The world economy is nowhere near a return to pre-COVID growth rates and is under the continual threat that a major financial crisis can rapidly upend whatever limited expansion there may be. That is the situation laid out in the World Economic Outlook (WEO) report of the International Monetary Fund released yesterday.
In his blog post on the report, IMF chief economist Pierre-Olivier Gourinchas started by trying to put the best face on a worsening situation. The global economy’s “gradual recovery” from the pandemic and the effects of the Ukraine war was “on track,” supply chain disruptions were unwinding, the disruption in food and energy markets was receding and inflation was starting to move back to targets.
But it was all downhill from there. The IMF forecast “feeble and uneven” global growth of just 2.8 percent this year, compared to the 3.4 percent last year with the major economies expanding by only 1.3 percent. It forecast a slow rise until the growth rate reached 3 percent five years out “the lowest medium-term forecast in decades.”
The outlook could be much worse because this “baseline forecast” assumed that the “recent financial sectors stresses are contained” – a prospect that is far from guaranteed.
In his foreword to the report, Gourinchas warned that while there was the appearance of a gradual recovery “below the surface, however, turbulence is building, and the situation is quite fragile, as the recent bout of banking instability reminded us.”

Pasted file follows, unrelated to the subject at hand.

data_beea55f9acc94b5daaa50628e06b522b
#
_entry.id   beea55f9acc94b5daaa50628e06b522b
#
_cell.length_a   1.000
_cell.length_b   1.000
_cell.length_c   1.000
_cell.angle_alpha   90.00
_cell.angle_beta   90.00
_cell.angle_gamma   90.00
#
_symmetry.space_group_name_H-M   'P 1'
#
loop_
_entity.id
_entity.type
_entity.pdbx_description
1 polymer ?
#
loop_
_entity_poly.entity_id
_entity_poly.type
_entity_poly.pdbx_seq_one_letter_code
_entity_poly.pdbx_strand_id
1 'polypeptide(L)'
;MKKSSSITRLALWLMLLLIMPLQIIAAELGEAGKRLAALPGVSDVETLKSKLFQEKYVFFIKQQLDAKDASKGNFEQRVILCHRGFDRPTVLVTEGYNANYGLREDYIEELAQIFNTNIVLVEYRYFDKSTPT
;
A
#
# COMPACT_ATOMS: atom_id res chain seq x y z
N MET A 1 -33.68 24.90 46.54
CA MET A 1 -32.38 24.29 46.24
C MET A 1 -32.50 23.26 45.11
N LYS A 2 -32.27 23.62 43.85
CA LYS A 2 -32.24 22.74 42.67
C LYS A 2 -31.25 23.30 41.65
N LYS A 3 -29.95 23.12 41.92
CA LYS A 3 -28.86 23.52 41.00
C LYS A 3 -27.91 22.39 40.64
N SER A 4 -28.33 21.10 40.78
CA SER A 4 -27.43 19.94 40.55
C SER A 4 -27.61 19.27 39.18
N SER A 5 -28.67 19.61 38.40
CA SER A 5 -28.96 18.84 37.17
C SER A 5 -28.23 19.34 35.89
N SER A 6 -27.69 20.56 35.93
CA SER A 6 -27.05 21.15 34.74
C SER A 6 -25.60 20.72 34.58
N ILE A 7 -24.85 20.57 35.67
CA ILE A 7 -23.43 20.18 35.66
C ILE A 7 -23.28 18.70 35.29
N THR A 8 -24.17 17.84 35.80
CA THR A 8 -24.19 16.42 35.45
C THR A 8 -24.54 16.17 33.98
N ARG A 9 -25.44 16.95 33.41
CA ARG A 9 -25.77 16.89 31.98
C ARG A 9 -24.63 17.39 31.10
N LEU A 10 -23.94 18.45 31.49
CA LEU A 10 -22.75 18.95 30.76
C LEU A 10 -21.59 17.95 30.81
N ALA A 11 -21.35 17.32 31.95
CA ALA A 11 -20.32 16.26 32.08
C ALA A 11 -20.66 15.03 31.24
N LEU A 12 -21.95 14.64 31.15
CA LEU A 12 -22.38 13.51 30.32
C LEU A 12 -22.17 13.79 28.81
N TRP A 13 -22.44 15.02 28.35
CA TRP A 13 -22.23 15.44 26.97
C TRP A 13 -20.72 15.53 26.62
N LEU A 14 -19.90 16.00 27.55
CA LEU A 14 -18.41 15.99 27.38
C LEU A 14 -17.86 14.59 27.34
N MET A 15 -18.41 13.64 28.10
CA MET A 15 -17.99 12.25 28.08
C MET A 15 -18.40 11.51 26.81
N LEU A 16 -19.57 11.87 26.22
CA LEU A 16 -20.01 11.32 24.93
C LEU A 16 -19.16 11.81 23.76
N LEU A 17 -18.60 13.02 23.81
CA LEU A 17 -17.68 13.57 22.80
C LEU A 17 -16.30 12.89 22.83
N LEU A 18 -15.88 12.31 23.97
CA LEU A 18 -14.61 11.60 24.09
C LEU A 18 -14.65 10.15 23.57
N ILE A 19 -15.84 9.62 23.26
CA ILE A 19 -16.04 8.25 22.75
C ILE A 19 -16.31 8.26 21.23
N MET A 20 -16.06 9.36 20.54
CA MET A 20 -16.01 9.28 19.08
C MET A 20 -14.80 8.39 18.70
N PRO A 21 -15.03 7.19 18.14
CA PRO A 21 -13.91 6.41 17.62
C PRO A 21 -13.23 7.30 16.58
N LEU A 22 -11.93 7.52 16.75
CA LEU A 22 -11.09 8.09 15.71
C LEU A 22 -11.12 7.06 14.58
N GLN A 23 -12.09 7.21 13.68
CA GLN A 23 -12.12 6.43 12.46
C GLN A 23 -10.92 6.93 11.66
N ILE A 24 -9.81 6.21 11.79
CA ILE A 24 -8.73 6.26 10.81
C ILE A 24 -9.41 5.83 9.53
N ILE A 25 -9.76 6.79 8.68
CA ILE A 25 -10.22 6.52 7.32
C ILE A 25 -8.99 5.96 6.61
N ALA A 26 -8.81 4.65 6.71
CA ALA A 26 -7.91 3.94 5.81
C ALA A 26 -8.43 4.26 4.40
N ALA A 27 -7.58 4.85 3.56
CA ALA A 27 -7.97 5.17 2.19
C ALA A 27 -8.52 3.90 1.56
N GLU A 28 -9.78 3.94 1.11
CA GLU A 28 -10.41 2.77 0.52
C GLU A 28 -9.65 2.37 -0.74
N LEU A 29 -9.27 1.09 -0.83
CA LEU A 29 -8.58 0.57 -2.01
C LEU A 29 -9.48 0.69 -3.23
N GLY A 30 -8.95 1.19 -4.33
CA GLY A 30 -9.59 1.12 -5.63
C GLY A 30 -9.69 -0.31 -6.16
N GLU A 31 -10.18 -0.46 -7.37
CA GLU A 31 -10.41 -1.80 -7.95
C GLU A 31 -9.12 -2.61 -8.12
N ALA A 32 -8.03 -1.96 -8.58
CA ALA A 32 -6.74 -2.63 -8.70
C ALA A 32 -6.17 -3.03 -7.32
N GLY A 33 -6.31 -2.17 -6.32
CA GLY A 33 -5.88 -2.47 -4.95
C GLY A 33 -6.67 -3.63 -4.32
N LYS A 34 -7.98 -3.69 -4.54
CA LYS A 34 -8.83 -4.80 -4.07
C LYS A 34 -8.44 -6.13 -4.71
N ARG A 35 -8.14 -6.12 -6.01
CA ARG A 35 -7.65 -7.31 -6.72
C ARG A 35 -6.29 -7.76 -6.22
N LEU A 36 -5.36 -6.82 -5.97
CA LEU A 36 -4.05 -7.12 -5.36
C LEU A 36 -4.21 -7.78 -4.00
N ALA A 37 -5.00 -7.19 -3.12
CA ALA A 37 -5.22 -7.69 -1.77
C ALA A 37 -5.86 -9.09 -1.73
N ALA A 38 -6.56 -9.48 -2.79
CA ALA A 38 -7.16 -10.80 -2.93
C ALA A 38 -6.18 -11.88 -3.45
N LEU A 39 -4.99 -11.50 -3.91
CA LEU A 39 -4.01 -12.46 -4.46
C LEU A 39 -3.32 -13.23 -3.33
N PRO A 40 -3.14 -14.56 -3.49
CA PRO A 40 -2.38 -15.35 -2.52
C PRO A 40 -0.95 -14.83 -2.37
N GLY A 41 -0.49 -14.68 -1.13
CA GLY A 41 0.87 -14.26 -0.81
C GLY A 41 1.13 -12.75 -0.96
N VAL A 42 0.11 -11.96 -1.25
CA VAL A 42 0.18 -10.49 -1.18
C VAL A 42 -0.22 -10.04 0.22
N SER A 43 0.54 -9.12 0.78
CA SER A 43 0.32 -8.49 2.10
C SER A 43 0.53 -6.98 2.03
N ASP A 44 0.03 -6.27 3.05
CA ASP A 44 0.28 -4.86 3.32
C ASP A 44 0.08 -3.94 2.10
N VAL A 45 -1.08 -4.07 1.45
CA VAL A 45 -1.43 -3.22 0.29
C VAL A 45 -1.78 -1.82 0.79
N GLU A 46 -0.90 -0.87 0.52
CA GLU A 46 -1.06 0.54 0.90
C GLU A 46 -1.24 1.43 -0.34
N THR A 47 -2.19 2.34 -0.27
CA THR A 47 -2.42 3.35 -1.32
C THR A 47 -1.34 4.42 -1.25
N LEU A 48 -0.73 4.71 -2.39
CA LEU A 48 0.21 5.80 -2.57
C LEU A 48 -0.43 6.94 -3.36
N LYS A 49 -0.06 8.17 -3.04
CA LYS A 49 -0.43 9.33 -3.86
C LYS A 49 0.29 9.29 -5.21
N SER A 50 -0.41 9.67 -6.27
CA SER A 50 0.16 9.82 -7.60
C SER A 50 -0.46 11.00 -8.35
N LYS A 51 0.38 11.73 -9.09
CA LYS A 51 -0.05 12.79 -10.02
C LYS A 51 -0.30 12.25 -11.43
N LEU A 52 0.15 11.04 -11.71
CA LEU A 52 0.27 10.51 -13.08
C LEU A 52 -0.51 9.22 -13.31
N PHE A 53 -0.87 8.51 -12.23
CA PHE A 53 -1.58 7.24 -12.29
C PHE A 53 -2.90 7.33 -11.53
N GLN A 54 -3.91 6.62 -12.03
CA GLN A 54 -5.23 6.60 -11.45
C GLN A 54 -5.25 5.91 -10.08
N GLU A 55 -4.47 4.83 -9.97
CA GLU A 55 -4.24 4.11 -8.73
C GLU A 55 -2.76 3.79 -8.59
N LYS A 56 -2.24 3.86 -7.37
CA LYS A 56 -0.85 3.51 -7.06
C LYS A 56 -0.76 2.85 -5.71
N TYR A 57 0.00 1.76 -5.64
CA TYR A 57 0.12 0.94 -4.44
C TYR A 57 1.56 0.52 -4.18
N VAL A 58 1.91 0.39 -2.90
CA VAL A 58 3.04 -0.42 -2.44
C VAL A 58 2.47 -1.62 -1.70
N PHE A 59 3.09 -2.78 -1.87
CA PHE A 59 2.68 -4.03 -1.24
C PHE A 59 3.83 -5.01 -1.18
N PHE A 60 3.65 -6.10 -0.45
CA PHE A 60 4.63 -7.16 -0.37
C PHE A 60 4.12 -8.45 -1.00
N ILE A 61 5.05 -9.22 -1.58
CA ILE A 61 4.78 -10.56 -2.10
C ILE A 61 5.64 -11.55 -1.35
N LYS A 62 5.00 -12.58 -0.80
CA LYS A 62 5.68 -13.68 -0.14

Inflation, he said, was “much stickier than anticipated even a few months ago,” downside risks dominated and “the fog around the world economic outlook has thickened.” This is the result of the turn in central bank policy from the near-zero interest rate regime, initiated after the global financial crisis of 2008, to interest rate hikes.
He said it was “worrisome” that the “sharp policy tightening” of the past 12 months was starting to have “serious side effects for the financial sector” because it “triggered sizable losses on long-term fixed income assets.”
In a telling sentence he continued: “The stability of any financial system hinges on its ability to absorb losses without recourse to taxpayers’ money.”
By this measure the global financial system is heading for bankruptcy. While government funds were not directly used, massive financial resources had to be mobilised both in the British pension fund and bond market crisis of September last year and the collapse of Silicon Valley Bank and Signature Bank last month.
“The financial instability last fall in the gilt market in the United Kingdom and the recent banking turbulence in the Unites States with the collapse of a few regional banks,” Gourinchas wrote, “illustrates that significant vulnerabilities exist both among the banks and nonbank financial institutions. In both cases the authorities took quick and strong action and have been able to contain the spread of the crisis so far. Yet the financial system may well be tested again.”
In an interview with the Financial Times, he referred to events leading to the global financial crisis of 2008.
“We can all remember the long time between the failure of an individual institution, whether it was Bear Stearns or Countrywide. Every time, this was treated like an isolated incident, until it wasn’t.”
The IMF report pointed to the connection between financial crises and the underlying real economy. “Risks to the outlook are heavily skewed to the downside, with the chances of a hard landing having risen sharply.”